Profile of care systems

As has been mentioned above American healthcare system is run by private physicians and private hospitals. Most patients pay for the medical service as and when they receive it and have freedom to choose preferred practitioners. To supplement the efforts of the patients, the government encourages health insurance through a combination of private and public arrangements involving employers and individuals. Canadians on the other hand have developed functional insurance coverage for all. The covers are financed jointly by the provincial and federal authorities. Existing private insurance companies are not allowed to intrude into the services offered under provincial plans. Patients can choose their preferred physicians but they do not pay them when they receive insured healthcare services. The practitioners are paid by public insurance entities located in each of the provinces.

In the US, there are several categories of insurance schemes. First, the employer may offer insurance coverage contracted out with third parties. Here, the employer pays the insurance premium on behalf of the employee. Still, the employers may directly take the burden of covering their employees. This is an arrangement whereby, the employer pays for the medical bills incurred by the employees in obtaining certain agreed healthcare services. Some employers have gone to the extent of running their own hospitals and health facilities. In addition, third-party insurers namely Home Maintenance Organisations (HMOs) and Preferred Provider Organisations (PPOs) are available. HMOs have double roles. They combine insurance and healthcare service provision. People who buy their premiums are can only access health services from the facilities run by their insurer. PPOs on the other hand focus on offering insurance covers while allowing patients to choose their preferred provider from a group of medical care facilities. A Wider range of choices is available here. People not covered by the employers can also purchase covers directly from HMOs and PPOs (Odette, 1992, Para 3-7).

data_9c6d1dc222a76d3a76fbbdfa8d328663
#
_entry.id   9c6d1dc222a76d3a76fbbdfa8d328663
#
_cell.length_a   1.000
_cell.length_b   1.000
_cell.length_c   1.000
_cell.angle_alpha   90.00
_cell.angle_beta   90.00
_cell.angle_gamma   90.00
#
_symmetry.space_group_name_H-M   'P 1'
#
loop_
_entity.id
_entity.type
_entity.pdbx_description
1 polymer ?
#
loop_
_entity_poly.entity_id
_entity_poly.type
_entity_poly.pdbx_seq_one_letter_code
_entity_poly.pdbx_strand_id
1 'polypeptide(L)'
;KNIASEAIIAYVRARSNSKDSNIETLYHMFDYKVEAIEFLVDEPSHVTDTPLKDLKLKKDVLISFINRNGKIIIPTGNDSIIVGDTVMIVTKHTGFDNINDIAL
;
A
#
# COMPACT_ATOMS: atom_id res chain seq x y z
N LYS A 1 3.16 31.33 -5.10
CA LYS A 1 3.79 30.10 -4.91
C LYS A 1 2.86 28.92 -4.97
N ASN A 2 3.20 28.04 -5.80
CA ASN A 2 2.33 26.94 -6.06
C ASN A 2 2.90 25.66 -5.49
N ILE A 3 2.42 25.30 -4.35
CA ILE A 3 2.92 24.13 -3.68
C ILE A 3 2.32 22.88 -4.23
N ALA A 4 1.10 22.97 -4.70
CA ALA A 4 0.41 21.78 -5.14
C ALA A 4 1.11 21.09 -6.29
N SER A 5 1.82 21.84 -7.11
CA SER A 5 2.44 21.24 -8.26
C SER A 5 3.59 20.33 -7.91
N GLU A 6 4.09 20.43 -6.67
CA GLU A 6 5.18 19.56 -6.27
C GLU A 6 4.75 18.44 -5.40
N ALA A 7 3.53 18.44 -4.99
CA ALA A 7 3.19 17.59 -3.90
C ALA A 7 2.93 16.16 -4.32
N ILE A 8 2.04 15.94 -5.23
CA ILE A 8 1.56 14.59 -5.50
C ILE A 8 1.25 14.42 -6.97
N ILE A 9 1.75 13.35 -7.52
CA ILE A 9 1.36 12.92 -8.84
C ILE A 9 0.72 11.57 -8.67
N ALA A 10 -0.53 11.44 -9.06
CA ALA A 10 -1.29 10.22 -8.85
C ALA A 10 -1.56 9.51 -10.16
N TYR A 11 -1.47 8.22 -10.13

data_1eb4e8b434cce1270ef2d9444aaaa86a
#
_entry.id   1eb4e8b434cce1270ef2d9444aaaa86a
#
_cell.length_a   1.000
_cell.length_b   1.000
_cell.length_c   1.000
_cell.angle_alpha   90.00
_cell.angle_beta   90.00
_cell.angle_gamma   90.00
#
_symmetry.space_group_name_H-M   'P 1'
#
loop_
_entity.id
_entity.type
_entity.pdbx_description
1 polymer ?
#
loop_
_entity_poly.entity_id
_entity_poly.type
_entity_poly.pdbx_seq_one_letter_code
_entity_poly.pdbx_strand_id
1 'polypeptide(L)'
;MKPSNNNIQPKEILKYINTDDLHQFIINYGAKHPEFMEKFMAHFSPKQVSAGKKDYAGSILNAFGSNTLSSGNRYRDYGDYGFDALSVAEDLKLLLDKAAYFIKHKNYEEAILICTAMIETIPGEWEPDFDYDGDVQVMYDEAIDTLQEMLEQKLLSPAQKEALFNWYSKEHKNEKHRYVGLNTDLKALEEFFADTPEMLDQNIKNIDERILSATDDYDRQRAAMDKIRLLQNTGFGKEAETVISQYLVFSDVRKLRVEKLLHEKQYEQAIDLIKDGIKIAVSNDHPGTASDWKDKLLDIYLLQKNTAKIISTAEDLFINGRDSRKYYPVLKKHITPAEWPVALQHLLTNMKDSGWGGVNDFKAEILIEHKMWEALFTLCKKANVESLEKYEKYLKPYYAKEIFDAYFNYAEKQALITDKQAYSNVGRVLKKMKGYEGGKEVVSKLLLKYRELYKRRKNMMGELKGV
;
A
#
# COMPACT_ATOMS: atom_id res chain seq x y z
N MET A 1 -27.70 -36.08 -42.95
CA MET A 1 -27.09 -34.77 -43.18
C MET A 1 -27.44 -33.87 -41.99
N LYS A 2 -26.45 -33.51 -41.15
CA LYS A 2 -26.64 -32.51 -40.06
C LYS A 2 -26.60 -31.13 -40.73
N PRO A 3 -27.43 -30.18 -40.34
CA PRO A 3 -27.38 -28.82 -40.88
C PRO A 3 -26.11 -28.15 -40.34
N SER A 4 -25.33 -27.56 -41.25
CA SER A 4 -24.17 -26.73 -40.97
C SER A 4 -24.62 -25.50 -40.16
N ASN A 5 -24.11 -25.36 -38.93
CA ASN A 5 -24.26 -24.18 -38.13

Healthcare Financing

Financing healthcare is perhaps the most crucial aspect of healthcare provision. Healthcare may be accessible or not depending on the model or structure of financing adopted by a nation. This being the case, a financing system that allows easy access to services will undoubtedly lead to better availability of basic primary care services and hence improve adult longevity.